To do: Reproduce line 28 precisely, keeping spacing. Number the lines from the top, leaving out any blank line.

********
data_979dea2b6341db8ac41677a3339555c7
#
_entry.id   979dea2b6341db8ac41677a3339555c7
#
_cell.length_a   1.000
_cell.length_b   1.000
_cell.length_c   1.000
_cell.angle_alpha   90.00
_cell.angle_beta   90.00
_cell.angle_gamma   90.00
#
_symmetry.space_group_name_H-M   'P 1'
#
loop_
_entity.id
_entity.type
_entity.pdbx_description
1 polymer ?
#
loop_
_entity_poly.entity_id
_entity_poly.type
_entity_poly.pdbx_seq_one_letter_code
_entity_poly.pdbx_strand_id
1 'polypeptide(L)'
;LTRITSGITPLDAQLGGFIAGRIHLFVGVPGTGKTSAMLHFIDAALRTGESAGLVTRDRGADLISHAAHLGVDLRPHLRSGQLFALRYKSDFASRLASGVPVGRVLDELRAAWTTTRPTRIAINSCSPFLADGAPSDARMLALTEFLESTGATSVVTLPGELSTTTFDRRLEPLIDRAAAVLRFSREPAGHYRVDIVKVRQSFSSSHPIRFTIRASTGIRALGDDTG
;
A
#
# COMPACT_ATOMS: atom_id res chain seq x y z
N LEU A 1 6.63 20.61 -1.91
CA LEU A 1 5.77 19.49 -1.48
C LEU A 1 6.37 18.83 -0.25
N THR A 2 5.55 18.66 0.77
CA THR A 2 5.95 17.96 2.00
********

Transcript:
A